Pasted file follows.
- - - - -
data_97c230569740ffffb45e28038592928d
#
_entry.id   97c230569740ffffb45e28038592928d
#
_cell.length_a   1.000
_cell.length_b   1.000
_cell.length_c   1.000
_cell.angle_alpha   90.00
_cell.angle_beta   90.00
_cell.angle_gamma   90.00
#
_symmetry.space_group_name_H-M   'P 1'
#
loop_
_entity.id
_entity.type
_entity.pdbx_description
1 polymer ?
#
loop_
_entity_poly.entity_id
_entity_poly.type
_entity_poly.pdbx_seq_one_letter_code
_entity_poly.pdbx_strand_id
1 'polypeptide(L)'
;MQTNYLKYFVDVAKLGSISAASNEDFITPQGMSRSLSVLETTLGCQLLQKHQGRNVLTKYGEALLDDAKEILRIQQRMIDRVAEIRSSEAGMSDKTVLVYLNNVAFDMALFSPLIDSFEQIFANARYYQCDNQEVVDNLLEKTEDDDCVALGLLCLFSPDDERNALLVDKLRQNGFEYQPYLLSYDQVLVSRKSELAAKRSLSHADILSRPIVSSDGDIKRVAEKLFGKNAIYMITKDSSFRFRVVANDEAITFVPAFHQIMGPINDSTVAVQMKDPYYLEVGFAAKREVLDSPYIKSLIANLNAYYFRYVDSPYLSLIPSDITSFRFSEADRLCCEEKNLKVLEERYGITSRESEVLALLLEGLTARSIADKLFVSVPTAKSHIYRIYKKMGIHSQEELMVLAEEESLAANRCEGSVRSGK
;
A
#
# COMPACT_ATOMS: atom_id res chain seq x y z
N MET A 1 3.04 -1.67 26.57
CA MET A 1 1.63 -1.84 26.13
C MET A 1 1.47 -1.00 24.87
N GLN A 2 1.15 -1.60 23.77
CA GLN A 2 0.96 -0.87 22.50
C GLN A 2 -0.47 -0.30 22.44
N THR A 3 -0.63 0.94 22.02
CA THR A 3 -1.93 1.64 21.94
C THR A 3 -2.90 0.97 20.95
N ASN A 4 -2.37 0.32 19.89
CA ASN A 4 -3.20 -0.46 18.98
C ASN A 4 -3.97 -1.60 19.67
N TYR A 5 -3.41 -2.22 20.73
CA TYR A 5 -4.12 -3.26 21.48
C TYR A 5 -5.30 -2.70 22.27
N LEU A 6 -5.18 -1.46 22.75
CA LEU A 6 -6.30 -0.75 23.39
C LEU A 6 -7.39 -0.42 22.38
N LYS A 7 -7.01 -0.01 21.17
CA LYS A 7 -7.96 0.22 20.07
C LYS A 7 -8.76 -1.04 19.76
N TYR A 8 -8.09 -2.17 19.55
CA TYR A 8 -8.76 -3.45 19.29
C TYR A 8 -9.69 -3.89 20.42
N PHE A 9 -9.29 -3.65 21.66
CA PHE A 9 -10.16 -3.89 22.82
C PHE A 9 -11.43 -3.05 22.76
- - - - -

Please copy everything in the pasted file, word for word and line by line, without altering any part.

data_97c230569740ffffb45e28038592928d
#
_entry.id   97c230569740ffffb45e28038592928d
#
_cell.length_a   1.000
_cell.length_b   1.000
_cell.length_c   1.000
_cell.angle_alpha   90.00
_cell.angle_beta   90.00
_cell.angle_gamma   90.00
#
_symmetry.space_group_name_H-M   'P 1'
#
loop_
_entity.id
_entity.type
_entity.pdbx_description
1 polymer ?
#
loop_
_entity_poly.entity_id
_entity_poly.type
_entity_poly.pdbx_seq_one_letter_code
_entity_poly.pdbx_strand_id
1 'polypeptide(L)'
;MQTNYLKYFVDVAKLGSISAASNEDFITPQGMSRSLSVLETTLGCQLLQKHQGRNVLTKYGEALLDDAKEILRIQQRMIDRVAEIRSSEAGMSDKTVLVYLNNVAFDMALFSPLIDSFEQIFANARYYQCDNQEVVDNLLEKTEDDDCVALGLLCLFSPDDERNALLVDKLRQNGFEYQPYLLSYDQVLVSRKSELAAKRSLSHADILSRPIVSSDGDIKRVAEKLFGKNAIYMITKDSSFRFRVVANDEAITFVPAFHQIMGPINDSTVAVQMKDPYYLEVGFAAKREVLDSPYIKSLIANLNAYYFRYVDSPYLSLIPSDITSFRFSEADRLCCEEKNLKVLEERYGITSRESEVLALLLEGLTARSIADKLFVSVPTAKSHIYRIYKKMGIHSQEELMVLAEEESLAANRCEGSVRSGK
;
A
#
# COMPACT_ATOMS: atom_id res chain seq x y z
N MET A 1 3.04 -1.67 26.57
CA MET A 1 1.63 -1.84 26.13
C MET A 1 1.47 -1.00 24.87
N GLN A 2 1.15 -1.60 23.77
CA GLN A 2 0.96 -0.87 22.50
C GLN A 2 -0.47 -0.30 22.44
N THR A 3 -0.63 0.94 22.02
CA THR A 3 -1.93 1.64 21.94
C THR A 3 -2.90 0.97 20.95
N ASN A 4 -2.37 0.32 19.89
CA ASN A 4 -3.20 -0.46 18.98
C ASN A 4 -3.97 -1.60 19.67
N TYR A 5 -3.41 -2.22 20.73
CA TYR A 5 -4.12 -3.26 21.48
C TYR A 5 -5.30 -2.70 22.27
N LEU A 6 -5.18 -1.46 22.75
CA LEU A 6 -6.30 -0.75 23.39
C LEU A 6 -7.39 -0.42 22.38
N LYS A 7 -7.01 -0.01 21.17
CA LYS A 7 -7.96 0.22 20.07
C LYS A 7 -8.76 -1.04 19.76
N TYR A 8 -8.09 -2.17 19.55
CA TYR A 8 -8.76 -3.45 19.29
C TYR A 8 -9.69 -3.89 20.42
N PHE A 9 -9.29 -3.65 21.66
CA PHE A 9 -10.16 -3.89 22.82
C PHE A 9 -11.43 -3.05 22.76